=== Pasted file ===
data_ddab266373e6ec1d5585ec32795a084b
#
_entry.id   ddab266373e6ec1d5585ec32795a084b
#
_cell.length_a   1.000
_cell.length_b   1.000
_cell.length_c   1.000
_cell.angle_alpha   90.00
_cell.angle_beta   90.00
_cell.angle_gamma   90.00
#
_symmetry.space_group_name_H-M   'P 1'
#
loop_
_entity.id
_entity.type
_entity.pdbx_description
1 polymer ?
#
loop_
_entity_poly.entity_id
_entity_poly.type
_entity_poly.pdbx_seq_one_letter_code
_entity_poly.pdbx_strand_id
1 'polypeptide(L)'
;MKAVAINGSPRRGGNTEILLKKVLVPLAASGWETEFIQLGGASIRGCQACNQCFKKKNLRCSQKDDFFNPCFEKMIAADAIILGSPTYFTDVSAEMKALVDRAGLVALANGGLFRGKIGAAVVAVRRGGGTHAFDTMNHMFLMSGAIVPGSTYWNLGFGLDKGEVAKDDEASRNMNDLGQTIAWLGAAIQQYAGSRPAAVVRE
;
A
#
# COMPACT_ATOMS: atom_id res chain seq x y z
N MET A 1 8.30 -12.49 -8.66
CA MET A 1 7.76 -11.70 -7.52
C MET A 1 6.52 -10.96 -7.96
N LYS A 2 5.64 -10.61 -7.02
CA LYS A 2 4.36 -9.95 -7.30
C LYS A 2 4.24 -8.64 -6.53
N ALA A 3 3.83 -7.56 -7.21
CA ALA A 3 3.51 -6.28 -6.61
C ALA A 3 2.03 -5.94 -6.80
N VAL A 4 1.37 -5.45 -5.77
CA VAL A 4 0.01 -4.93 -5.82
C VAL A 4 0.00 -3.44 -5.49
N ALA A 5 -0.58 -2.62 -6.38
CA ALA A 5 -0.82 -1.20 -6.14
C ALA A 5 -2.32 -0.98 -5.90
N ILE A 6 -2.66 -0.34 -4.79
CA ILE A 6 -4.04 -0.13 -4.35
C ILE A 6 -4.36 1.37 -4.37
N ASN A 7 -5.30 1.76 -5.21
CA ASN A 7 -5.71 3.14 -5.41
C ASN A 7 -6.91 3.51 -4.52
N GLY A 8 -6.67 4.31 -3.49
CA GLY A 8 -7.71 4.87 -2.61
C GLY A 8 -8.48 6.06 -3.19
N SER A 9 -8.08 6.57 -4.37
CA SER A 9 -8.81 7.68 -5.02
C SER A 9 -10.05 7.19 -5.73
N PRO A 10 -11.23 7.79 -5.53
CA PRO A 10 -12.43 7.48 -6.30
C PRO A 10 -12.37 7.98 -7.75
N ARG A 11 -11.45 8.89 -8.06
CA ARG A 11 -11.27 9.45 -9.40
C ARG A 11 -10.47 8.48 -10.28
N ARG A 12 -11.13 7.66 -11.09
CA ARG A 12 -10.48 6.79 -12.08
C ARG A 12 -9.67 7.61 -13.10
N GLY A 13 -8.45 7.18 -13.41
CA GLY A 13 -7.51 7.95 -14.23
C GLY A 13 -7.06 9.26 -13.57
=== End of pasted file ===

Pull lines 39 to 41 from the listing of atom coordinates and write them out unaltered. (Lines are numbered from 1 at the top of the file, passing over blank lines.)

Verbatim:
C ALA A 3 2.03 -5.94 -6.80
N VAL A 4 1.37 -5.45 -5.77
CA VAL A 4 0.01 -4.93 -5.82